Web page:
With many jobs in the developed world performed using computers, individuals often spend extended periods seated at their desks, staring at screens. In fact, the average American worker spends roughly ten hours per day sitting down—a dangerous habit, since prolonged sitting is “associated with a significantly higher risk of heart disease, diabetes, obesity, cancer, and depression, as well as muscle and joint problems,” according to a 2015 Washington Post article. Heart disease and cancer are the top two causes of death in America, killing 1.2 million per year.
For many of us, the number on the scale starts creeping up with age. Fortunately, there are some easy measures that anyone can take to reverse weight gain, and these small strategies add up! Based on several university studies and advice from Joel DuBose, a certified personal trainer with DuBose Fitness Center, here are some recommendations for beginning a healthier lifestyle today:
In a 2015 USA Today article, Nicole Auerbach reported, “We are in the midst of a fitness explosion; working out—or looking good while working out—has never been trendier.” People have become famous for sharing diet and personal training tips through their websites and apps like Instagram, with legions of followers willing to take their recommendations in search of the “perfect body.” In fact, with all of the (frequently, conflicting) advice out there just a short Google search away, many consumers are experiencing information overload. However, decisions regarding one’s diet and exercise plan should be taken very seriously. Following the wrong personal training advice can be hazardous to one’s health—ending in injury, hospitalization, or even death!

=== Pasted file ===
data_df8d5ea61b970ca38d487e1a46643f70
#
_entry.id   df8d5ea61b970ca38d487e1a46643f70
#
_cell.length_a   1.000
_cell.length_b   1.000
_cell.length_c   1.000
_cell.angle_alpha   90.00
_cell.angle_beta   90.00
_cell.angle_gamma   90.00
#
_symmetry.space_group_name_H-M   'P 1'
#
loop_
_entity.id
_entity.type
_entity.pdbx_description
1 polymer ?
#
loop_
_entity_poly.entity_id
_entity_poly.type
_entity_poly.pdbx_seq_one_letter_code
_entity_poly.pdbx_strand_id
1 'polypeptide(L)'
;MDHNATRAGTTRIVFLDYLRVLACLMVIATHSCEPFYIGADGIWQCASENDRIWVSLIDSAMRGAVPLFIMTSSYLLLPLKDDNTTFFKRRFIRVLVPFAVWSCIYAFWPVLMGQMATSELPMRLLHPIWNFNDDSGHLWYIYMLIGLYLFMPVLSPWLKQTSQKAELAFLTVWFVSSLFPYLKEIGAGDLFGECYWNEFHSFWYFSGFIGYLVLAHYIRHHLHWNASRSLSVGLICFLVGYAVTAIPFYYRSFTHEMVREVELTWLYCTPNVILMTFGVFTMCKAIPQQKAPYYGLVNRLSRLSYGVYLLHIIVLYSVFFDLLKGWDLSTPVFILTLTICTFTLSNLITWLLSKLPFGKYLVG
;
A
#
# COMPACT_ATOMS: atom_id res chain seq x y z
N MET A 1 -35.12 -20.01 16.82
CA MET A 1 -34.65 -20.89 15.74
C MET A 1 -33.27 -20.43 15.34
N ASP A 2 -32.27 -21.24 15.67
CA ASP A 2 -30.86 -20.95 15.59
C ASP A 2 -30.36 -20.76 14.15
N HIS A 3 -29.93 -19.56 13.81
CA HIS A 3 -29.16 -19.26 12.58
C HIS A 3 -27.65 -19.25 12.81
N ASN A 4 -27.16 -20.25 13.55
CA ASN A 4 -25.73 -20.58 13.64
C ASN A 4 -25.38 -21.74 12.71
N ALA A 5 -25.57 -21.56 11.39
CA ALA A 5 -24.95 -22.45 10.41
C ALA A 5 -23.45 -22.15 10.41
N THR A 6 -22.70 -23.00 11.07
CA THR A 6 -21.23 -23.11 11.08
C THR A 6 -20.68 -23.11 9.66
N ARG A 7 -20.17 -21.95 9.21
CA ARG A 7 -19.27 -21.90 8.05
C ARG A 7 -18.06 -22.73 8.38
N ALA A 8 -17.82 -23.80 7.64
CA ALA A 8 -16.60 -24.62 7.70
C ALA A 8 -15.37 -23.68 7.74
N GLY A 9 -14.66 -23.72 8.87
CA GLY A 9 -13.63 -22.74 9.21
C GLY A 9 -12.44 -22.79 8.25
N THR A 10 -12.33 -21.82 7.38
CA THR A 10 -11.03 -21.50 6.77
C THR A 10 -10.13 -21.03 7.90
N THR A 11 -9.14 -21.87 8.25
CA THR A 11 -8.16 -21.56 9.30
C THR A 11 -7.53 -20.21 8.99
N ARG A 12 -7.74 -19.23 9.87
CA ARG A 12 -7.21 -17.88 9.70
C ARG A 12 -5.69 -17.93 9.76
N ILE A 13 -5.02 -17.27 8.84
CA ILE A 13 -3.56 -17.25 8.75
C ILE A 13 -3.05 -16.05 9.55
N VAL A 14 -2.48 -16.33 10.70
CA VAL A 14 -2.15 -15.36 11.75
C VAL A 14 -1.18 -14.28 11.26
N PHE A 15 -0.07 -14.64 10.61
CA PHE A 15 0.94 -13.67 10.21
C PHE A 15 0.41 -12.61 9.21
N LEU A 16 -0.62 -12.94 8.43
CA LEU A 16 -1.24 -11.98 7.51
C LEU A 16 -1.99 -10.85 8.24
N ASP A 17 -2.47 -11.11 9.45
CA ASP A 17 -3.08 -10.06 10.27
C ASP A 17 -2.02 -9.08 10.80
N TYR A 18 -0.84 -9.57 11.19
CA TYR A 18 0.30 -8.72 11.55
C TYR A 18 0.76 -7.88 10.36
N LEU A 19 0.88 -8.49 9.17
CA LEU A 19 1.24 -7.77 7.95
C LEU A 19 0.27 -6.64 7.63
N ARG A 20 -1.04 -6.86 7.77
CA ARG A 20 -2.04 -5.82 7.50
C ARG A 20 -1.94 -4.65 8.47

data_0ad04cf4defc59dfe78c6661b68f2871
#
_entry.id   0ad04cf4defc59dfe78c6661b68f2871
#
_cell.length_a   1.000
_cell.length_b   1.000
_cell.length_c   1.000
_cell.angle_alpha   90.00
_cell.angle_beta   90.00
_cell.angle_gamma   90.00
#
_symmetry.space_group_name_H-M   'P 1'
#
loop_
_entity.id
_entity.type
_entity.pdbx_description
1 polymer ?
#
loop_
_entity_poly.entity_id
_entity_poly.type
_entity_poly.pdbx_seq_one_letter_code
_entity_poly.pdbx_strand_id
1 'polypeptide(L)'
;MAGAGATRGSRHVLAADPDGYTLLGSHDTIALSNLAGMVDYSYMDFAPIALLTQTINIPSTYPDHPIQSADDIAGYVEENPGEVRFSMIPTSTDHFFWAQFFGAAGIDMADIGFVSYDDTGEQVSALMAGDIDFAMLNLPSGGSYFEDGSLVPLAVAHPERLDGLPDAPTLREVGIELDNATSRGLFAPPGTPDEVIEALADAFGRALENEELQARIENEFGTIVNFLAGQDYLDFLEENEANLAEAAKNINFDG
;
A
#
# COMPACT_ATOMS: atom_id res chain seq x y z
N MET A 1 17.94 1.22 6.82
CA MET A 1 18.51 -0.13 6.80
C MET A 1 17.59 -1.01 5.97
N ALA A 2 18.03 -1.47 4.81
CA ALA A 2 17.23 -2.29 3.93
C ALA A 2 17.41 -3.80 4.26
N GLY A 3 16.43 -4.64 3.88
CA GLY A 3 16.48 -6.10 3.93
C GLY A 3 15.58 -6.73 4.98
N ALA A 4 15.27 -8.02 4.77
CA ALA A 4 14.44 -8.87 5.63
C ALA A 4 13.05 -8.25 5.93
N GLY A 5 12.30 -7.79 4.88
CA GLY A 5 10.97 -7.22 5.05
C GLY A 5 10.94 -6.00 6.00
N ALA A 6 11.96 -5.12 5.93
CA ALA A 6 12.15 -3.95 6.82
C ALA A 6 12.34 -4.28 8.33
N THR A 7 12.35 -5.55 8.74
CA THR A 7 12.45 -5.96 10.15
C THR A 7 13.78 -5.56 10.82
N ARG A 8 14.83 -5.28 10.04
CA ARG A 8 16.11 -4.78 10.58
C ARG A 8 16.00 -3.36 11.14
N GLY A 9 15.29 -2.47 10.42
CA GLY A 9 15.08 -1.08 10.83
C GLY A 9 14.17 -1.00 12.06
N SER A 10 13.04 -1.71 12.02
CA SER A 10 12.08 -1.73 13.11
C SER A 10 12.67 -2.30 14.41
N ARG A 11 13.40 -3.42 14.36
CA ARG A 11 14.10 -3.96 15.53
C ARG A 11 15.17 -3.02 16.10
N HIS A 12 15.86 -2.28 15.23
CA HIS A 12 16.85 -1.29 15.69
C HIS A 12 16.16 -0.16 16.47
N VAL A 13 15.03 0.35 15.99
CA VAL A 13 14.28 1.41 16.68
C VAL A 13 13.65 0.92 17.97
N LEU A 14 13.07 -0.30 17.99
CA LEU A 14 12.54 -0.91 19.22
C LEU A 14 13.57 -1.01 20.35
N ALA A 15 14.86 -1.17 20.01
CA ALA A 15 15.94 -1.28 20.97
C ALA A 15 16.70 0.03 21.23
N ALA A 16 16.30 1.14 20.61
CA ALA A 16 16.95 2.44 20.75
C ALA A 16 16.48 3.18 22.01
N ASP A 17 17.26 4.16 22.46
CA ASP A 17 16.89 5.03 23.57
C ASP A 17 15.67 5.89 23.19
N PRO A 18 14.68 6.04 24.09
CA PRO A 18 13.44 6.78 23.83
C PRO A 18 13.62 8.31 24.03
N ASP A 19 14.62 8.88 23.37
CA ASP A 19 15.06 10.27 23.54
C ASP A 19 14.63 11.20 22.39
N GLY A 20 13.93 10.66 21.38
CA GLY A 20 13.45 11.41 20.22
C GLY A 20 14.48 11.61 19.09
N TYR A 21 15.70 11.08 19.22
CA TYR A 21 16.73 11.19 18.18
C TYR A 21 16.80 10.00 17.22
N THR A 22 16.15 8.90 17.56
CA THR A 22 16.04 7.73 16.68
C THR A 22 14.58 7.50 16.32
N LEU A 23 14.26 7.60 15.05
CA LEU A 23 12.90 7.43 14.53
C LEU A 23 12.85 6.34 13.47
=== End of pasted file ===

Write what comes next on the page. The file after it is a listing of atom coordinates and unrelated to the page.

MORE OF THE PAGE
As we enter the first weeks of 2016, millions of Americans are striving to keep their New Year’s resolutions to lose weight, eat right, and obtain healthier bodies. Many will join gyms in an effort to reach their goals—in fact, 12% of new gym memberships begin in January of each year.However, without the knowledge of how to properly use the equipment, which exercises to perform, and how often to do them, many of these individuals become frustrated and quit. According to some studies, 60-80% of gym-goers drop their memberships or stop going within the first eight months of signing up. Most give up within just three months!
At some point in their lives, many people join a gym or fitness club. It’s often prompted by not liking how their clothes fit or the way they look in the mirror. Some might purchase their gym memberships in preparation for a major life event like a wedding, to try a new fitness craze they’ve read about, or to tag along with friends.Others are seeking to establish a routine for a longer, happier life or to channel their stress into a healthy outlet. Doctors will also sometimes recommend that their patients start a diet and exercise regimen to combat medical concerns like high cholesterol, excessive weight, or high blood pressure.